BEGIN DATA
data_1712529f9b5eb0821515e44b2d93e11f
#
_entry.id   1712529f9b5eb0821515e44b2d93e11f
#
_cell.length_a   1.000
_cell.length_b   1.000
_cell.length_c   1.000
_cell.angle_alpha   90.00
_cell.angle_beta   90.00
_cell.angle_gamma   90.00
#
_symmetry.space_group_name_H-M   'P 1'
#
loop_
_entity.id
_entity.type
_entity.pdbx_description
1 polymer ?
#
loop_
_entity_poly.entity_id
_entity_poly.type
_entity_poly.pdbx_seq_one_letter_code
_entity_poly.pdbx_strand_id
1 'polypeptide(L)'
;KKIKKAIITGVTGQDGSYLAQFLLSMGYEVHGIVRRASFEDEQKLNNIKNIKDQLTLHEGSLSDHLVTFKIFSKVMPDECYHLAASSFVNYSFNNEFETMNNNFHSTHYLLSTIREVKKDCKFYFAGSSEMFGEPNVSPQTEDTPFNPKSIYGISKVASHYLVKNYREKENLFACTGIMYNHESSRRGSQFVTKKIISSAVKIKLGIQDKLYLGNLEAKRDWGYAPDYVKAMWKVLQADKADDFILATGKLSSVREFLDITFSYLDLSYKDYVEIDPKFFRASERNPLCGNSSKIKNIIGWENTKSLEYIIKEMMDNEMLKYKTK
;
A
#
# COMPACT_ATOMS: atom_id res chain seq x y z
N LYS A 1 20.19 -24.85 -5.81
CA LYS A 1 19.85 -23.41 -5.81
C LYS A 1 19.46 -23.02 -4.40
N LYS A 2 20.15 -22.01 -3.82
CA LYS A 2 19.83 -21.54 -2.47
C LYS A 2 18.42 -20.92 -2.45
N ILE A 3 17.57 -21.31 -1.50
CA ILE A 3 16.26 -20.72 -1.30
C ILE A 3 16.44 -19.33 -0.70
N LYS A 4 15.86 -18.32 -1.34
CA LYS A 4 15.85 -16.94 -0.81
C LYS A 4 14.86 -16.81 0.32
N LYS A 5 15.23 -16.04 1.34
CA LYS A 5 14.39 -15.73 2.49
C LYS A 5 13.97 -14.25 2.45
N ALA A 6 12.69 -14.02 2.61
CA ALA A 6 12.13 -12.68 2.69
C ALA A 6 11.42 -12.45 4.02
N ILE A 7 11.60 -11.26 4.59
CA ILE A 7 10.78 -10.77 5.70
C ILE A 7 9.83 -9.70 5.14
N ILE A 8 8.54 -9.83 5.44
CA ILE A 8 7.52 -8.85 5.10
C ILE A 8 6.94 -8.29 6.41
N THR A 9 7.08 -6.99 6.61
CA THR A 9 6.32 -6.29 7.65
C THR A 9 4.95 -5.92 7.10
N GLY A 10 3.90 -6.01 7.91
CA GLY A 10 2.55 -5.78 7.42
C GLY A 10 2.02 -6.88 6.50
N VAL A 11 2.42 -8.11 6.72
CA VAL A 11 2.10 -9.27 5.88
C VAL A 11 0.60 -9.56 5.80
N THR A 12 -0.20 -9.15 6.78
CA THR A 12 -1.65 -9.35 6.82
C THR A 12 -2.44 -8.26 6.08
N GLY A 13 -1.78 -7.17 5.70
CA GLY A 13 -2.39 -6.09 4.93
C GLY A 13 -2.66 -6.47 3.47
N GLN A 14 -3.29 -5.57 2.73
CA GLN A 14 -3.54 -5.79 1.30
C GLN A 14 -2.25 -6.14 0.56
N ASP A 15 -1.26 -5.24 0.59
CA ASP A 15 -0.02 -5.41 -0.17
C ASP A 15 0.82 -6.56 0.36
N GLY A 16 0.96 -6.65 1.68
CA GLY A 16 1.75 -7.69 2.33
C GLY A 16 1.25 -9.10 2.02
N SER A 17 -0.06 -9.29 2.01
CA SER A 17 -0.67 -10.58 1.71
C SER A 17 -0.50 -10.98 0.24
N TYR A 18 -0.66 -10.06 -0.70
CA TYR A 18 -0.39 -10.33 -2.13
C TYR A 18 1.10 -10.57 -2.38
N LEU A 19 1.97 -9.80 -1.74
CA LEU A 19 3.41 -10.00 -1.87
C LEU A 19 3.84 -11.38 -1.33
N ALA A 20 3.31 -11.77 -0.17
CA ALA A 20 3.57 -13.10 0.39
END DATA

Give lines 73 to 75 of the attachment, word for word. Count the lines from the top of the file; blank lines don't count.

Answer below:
N ASP A 15 -1.26 -5.24 0.59
CA ASP A 15 -0.02 -5.41 -0.17
C ASP A 15 0.82 -6.56 0.36